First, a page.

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International Comparative Study on Happiness (2013-2015)


Description du programme

The fiscal crisis of many governments amongst advanced nations over the last two to three decades has led to the decline of the welfare state and simultaneously an increase in income gaps between different groups, as well as in anxiety and unhappiness generally shared amongst people. It has become an urgent issue in Japan, too, for researchers in the social sciences to investigate the causes of the problems and propose policies so that the national economy would regain its competitiveness where people would live feeling more secure and happier. Whilst there are numerous academic approaches to this issue, we aim to address it with the use of surveys to identify the correlations between exogenous factors that affect lives of people such as the system of social security, education, employment, family and friends, the existence of social capital and the degree of happiness and well-being as perceived by them. The primary methodology, thus, is similar to the one described by Easterlin (2002) and Hills and Argyle (2002), but we acknowledge and welcome other approaches from diverse disciplines such as sociology.

With this overall goal, the study has four specific areas of concern for cross-national research:
1. Influence of social security on happiness.
2. Effects of work-life balance and employment system on happiness.
3. Effects of education system and economic inequality on happiness.
4. Influence of culture and creativity on happiness.
 

Publications

Advances in Happiness Research A Comparative Perspective, Toshiaki TACHIBANAKO (ed.), Springer, 2016.

Evénements passés

16 octobre 2014
Conférence : International Comparative Study on Happiness

Participants : Christian Sautter (FFJ/EHESS), Sébastien Lechevalier (EHESS), Kei Sakata (Ritsumeikan University), C.R. McKenzie (Keio University), Andrew Clark (Paris School of Economics), Yoshio Itaba (Doshisha University), Victor Ginsburgh (European Center for Advanced Research on Economic and Statistics; ECARES), Bruno Frey (University of Zurich, Zeppelin University Friedrichshafen and CREMA), Jana Gallus (University of Zurich), Toshiaki Tachibanaki (Doshisha University), Sayaka Sakoda (Doshisha University), Dimitris Ballas (The University of Sheffield), Danny Dorling (University of Oxford), Tomoki Nakaya (Ritsumeikan University), Helena Tunstall (University of Edinburgh), Kazumasa Hanaoka (Tohoku University), Tomoya Hanibuchi (Chukyo University), Seiichi Kondo (Doshisha University), Nobuko Kawashima (Doshisha University), Tim Tiefenbach (German Institute for Japanese Studies), Florian Kohlbacher (German Institute for Japanese Studies), Marcel Erlinghagen (University of Duisburg-Essen), Toshiaki Tachibanaki (Doshisha University), Susumu Kuwahara (Japan Center for Economic Research and ESRI), Teruyuki Tamura (Sophia University), Akiko Kamesaka (Aoyama Gakuin University and ESRI), Toshiya Murai (Kyoto University), Heinz Welsch (University of Oldenburg), Philipp Biermann (University of Oldenburg), Akira Kawaguchi (Doshisha University), Takato Kasai (Doshisha University), Maria Roubtsova (ENS Cachan and Paris-13 university), Werner Pascha (University of Duisburg-Essen), Conchita D'Ambrosio (University of Luxembourg), Tadashi Yagi (Doshisha University), Katsuhiko Yonezaki (Doshisha University), Kunio Urakawa (Kyushu University), Álvaro Martínez-Pérez (The University of Sheffield), Toshiyuki Shirakawa (Doshisha University)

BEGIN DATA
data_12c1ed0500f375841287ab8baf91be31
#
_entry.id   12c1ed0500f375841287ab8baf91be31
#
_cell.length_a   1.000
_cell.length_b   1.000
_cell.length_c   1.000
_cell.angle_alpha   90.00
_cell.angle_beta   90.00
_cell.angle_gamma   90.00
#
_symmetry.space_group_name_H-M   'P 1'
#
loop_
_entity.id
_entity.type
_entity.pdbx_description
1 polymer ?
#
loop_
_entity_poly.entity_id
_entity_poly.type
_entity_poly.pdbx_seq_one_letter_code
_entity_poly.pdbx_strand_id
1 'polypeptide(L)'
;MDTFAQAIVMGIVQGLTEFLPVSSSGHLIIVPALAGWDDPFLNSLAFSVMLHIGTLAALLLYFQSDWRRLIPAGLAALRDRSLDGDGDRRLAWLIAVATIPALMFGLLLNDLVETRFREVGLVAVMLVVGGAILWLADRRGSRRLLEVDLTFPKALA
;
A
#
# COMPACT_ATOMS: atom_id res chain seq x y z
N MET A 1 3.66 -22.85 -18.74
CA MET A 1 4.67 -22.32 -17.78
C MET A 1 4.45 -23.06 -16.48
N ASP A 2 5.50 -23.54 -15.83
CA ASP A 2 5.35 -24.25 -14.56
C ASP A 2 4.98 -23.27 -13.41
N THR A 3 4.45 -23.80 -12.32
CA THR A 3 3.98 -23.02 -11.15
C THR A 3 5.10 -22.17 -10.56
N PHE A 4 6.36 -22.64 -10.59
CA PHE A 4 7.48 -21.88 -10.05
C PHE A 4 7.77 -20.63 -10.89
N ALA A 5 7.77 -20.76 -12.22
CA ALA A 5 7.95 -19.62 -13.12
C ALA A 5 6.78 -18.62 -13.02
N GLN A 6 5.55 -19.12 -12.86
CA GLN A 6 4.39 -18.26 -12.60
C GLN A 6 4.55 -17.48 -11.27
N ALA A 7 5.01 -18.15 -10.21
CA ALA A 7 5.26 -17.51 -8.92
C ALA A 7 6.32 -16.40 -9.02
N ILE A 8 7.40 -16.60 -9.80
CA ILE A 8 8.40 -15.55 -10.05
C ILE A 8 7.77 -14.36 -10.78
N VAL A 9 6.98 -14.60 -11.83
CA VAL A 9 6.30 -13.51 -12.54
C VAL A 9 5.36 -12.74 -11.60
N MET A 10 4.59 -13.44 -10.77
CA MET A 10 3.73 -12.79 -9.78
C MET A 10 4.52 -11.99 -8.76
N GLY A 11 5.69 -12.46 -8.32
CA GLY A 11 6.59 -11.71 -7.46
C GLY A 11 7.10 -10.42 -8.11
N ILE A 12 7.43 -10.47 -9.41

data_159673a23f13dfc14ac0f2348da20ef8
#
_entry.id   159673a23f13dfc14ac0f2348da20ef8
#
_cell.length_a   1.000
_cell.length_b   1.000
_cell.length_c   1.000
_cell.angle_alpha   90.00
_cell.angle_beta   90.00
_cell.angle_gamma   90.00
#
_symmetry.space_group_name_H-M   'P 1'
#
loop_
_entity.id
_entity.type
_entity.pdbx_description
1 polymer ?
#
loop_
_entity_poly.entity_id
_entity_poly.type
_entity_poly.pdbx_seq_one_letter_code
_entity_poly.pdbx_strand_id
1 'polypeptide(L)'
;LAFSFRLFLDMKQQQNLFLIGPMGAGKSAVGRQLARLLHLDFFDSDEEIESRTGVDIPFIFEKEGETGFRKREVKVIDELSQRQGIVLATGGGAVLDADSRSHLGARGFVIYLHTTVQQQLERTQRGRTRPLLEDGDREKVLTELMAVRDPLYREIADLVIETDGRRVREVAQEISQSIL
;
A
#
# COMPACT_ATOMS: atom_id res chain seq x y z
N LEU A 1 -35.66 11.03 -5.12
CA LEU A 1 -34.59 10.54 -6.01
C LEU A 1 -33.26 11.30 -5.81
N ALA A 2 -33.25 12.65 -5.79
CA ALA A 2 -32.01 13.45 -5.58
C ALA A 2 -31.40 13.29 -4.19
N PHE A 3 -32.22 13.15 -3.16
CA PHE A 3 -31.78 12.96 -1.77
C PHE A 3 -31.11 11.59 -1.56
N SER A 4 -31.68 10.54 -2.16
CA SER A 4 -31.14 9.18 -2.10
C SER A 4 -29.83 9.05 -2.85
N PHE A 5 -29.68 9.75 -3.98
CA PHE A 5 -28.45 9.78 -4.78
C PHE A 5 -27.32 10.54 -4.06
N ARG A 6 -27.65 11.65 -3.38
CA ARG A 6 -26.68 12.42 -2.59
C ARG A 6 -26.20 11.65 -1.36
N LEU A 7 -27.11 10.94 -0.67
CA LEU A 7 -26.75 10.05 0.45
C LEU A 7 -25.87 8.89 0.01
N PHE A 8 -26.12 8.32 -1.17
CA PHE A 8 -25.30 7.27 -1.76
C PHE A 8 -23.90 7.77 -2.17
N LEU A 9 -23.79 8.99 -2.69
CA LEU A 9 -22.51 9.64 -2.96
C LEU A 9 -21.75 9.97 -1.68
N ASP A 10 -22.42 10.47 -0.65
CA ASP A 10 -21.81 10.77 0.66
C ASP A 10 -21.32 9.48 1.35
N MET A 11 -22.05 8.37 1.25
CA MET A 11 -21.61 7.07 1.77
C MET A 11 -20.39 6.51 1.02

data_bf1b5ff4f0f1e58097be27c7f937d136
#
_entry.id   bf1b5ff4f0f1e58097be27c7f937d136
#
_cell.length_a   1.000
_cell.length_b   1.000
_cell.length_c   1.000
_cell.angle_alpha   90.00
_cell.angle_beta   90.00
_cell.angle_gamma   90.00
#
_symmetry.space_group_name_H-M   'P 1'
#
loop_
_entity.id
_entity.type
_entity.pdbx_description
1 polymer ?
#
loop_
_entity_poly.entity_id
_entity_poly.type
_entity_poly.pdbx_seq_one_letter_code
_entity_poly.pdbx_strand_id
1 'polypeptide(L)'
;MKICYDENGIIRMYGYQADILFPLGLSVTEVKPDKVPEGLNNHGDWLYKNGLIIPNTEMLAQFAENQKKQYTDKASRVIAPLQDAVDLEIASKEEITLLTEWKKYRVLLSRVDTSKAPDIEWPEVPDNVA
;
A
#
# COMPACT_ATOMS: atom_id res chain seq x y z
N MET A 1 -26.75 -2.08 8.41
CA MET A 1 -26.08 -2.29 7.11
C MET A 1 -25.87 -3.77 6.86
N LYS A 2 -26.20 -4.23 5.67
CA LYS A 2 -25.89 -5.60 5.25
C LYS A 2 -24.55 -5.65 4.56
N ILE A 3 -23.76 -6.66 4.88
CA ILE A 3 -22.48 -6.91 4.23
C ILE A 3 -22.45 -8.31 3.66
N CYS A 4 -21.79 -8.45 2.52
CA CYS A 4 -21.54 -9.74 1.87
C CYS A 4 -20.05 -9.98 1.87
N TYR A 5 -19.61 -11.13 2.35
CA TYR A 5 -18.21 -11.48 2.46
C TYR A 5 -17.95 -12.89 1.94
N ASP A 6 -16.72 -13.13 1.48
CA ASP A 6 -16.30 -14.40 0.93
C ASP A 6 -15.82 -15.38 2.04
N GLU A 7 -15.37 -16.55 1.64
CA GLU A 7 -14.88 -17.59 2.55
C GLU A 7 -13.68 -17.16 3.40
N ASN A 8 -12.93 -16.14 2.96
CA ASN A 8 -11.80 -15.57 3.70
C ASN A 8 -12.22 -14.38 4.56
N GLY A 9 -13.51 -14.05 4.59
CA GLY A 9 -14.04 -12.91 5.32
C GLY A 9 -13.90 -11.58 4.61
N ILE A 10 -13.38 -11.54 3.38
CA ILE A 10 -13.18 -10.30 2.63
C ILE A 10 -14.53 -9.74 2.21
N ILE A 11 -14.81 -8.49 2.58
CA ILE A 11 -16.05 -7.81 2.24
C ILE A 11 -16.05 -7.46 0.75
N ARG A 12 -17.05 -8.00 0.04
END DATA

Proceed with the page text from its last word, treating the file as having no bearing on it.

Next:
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24-25 février 2014
Workshop : “International Comparative Study on Happiness”

Participants : Bache Ian (The University of Sheffield, UK); Clark Andrew (Paris School of Economics, France); D'Ambrosio Conchita (University of Luxembourg, Luxembourg); Erlinghagen Marcel (University of Duisburg-Essen, Germany); Ginsburgh Victor (ECARES, Université Libre de Bruxelles, Belgium); Itaba Yoshio (Doshisha University, Japan); Kawashima Nobuko (Doshisha University, Japan); Martínez-Pérez Álvaro (The University of Sheffield, UK); Pascha Werner (University of Duisburg-Essen, Germany) ; Rehdanz Katrin (University of Kiel, Germany); Sebastien Lechevalier (EHESS, France);Steiner Lasse (University of Zurich, Switzerland); Tachibanaki Toshiaki (Doshisha University, Japan); Tiefenbach Tim (German Institute for Japanese Studies, Japan); Tsuchiya Aki (The University of Sheffield, UK); Yagi Tadashi (Doshisha University, Japan)